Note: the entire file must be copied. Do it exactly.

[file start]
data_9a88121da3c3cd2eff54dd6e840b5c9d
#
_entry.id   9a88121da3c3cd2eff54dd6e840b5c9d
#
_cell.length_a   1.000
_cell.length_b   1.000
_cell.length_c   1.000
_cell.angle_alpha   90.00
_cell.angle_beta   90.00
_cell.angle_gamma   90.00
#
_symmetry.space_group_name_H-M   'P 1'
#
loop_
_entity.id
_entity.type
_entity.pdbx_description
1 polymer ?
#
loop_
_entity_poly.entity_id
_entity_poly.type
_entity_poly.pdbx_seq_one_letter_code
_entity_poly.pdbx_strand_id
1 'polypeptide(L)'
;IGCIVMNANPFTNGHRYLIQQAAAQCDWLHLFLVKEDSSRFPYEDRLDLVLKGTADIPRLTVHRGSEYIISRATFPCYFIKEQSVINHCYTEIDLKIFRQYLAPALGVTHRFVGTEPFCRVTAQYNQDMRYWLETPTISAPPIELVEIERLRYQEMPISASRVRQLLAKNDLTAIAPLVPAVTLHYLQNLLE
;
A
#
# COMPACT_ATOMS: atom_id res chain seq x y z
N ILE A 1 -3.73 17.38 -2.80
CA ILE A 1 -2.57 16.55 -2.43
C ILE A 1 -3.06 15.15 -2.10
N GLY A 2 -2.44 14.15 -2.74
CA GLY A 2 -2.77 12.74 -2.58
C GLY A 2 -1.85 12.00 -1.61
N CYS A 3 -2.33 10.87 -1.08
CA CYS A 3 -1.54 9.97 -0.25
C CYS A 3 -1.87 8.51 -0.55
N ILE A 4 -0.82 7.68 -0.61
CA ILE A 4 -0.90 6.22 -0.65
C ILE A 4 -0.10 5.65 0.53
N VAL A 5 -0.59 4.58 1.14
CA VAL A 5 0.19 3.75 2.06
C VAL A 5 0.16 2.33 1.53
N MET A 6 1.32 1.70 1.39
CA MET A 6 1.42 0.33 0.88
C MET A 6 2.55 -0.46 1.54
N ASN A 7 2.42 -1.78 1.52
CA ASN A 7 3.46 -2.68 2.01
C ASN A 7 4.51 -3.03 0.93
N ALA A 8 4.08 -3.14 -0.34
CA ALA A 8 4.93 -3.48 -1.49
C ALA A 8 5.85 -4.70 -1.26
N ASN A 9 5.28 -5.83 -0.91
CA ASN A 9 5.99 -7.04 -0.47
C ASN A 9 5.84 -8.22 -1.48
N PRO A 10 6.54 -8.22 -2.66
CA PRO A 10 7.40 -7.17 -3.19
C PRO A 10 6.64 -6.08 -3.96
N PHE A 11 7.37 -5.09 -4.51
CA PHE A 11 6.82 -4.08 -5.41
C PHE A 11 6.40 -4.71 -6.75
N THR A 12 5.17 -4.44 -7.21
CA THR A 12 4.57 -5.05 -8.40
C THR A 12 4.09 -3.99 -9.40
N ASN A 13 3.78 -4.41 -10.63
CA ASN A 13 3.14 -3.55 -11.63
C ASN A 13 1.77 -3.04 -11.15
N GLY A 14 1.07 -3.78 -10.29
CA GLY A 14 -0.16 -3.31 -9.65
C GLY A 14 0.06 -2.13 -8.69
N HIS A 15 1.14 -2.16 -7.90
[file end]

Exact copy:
data_9a88121da3c3cd2eff54dd6e840b5c9d
#
_entry.id   9a88121da3c3cd2eff54dd6e840b5c9d
#
_cell.length_a   1.000
_cell.length_b   1.000
_cell.length_c   1.000
_cell.angle_alpha   90.00
_cell.angle_beta   90.00
_cell.angle_gamma   90.00
#
_symmetry.space_group_name_H-M   'P 1'
#
loop_
_entity.id
_entity.type
_entity.pdbx_description
1 polymer ?
#
loop_
_entity_poly.entity_id
_entity_poly.type
_entity_poly.pdbx_seq_one_letter_code
_entity_poly.pdbx_strand_id
1 'polypeptide(L)'
;IGCIVMNANPFTNGHRYLIQQAAAQCDWLHLFLVKEDSSRFPYEDRLDLVLKGTADIPRLTVHRGSEYIISRATFPCYFIKEQSVINHCYTEIDLKIFRQYLAPALGVTHRFVGTEPFCRVTAQYNQDMRYWLETPTISAPPIELVEIERLRYQEMPISASRVRQLLAKNDLTAIAPLVPAVTLHYLQNLLE
;
A
#
# COMPACT_ATOMS: atom_id res chain seq x y z
N ILE A 1 -3.73 17.38 -2.80
CA ILE A 1 -2.57 16.55 -2.43
C ILE A 1 -3.06 15.15 -2.10
N GLY A 2 -2.44 14.15 -2.74
CA GLY A 2 -2.77 12.74 -2.58
C GLY A 2 -1.85 12.00 -1.61
N CYS A 3 -2.33 10.87 -1.08
CA CYS A 3 -1.54 9.97 -0.25
C CYS A 3 -1.87 8.51 -0.55
N ILE A 4 -0.82 7.68 -0.61
CA ILE A 4 -0.90 6.22 -0.65
C ILE A 4 -0.10 5.65 0.53
N VAL A 5 -0.59 4.58 1.14
CA VAL A 5 0.19 3.75 2.06
C VAL A 5 0.16 2.33 1.53
N MET A 6 1.32 1.70 1.39
CA MET A 6 1.42 0.33 0.88
C MET A 6 2.55 -0.46 1.54
N ASN A 7 2.42 -1.78 1.52
CA ASN A 7 3.46 -2.68 2.01
C ASN A 7 4.51 -3.03 0.93
N ALA A 8 4.08 -3.14 -0.34
CA ALA A 8 4.93 -3.48 -1.49
C ALA A 8 5.85 -4.70 -1.26
N ASN A 9 5.28 -5.83 -0.91
CA ASN A 9 5.99 -7.04 -0.47
C ASN A 9 5.84 -8.22 -1.48
N PRO A 10 6.54 -8.22 -2.66
CA PRO A 10 7.40 -7.17 -3.19
C PRO A 10 6.64 -6.08 -3.96
N PHE A 11 7.37 -5.09 -4.51
CA PHE A 11 6.82 -4.08 -5.41
C PHE A 11 6.40 -4.71 -6.75
N THR A 12 5.17 -4.44 -7.21
CA THR A 12 4.57 -5.05 -8.40
C THR A 12 4.09 -3.99 -9.40
N ASN A 13 3.78 -4.41 -10.63
CA ASN A 13 3.14 -3.55 -11.63
C ASN A 13 1.77 -3.04 -11.15
N GLY A 14 1.07 -3.78 -10.29
CA GLY A 14 -0.16 -3.31 -9.65
C GLY A 14 0.06 -2.13 -8.69
N HIS A 15 1.14 -2.16 -7.90